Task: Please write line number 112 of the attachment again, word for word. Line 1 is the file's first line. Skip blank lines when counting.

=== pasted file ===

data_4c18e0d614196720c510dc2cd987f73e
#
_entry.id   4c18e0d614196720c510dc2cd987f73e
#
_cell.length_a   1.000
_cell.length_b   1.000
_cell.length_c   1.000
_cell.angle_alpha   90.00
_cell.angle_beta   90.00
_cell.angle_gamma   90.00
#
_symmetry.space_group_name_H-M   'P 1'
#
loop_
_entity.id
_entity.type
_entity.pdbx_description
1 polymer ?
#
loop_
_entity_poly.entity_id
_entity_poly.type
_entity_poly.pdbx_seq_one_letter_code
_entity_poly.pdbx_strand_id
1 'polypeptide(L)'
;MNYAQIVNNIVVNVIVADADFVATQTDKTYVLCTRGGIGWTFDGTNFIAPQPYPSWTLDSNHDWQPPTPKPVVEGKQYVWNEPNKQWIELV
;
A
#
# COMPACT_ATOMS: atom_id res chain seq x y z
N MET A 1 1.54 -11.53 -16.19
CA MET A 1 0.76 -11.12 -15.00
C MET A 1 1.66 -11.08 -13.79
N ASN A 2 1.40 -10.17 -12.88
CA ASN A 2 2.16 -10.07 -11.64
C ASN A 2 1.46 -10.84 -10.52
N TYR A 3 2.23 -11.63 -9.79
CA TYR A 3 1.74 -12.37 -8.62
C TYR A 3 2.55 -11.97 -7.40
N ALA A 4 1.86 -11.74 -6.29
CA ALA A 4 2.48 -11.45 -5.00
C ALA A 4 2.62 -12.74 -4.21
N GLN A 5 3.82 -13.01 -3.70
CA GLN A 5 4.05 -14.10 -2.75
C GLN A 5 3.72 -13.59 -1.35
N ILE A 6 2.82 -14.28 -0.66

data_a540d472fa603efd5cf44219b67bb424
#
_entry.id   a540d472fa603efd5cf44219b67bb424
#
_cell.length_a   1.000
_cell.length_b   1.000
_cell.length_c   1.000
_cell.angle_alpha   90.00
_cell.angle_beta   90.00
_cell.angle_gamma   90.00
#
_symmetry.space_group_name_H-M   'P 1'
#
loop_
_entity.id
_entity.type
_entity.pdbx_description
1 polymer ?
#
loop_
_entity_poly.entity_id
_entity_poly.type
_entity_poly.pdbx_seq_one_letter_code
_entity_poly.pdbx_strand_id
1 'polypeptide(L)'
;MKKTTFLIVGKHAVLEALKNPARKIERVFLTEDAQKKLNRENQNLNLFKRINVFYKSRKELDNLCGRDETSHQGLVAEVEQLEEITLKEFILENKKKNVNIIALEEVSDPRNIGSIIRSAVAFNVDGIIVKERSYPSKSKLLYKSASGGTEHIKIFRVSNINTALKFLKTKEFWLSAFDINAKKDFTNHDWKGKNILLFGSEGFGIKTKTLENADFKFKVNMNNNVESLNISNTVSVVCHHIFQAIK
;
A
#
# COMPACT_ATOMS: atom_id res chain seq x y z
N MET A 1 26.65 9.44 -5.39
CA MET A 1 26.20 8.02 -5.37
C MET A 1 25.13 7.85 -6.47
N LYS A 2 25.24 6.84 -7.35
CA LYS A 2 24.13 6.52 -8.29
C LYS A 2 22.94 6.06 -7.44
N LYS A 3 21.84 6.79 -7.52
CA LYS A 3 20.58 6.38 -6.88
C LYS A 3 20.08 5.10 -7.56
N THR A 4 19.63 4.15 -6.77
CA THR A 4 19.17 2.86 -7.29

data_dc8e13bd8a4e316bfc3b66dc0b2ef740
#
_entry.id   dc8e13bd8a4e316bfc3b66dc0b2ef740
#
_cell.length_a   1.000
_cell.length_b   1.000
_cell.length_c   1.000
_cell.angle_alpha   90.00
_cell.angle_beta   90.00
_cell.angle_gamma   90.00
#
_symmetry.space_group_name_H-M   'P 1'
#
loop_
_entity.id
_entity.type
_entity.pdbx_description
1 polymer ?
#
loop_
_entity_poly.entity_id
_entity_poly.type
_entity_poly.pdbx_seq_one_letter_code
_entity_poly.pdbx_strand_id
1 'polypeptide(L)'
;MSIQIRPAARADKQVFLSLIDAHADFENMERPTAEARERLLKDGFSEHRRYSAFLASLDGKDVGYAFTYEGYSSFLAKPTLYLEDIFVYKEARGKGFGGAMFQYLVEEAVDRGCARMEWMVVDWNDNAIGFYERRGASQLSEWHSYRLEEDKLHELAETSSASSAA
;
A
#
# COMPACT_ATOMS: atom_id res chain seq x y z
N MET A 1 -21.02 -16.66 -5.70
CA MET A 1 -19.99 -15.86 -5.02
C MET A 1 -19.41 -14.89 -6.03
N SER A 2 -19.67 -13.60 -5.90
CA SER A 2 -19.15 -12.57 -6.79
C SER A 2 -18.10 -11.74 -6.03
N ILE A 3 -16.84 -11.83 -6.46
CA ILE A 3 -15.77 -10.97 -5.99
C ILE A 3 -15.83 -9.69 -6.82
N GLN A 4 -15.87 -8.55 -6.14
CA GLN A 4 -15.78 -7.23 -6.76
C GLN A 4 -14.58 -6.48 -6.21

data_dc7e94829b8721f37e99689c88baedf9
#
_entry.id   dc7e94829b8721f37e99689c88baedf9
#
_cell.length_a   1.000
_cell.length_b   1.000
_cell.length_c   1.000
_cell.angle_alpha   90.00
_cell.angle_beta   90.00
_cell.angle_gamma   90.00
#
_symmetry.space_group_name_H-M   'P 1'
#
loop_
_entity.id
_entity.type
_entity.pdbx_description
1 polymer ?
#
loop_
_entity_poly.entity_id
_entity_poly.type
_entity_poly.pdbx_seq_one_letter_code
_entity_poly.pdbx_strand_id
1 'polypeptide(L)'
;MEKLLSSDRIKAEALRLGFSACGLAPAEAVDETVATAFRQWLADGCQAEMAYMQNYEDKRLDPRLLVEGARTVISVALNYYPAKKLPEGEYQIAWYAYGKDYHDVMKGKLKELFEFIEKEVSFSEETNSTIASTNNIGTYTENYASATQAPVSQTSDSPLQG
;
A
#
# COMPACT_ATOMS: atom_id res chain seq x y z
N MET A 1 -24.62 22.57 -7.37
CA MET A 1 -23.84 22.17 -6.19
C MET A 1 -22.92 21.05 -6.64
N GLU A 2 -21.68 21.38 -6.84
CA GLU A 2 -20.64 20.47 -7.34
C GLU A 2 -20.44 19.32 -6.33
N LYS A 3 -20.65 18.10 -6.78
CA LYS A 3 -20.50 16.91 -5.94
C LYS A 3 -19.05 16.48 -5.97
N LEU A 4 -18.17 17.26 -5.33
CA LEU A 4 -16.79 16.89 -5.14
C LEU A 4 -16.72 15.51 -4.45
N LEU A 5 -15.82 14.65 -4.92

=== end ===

1 'polypeptide(L)'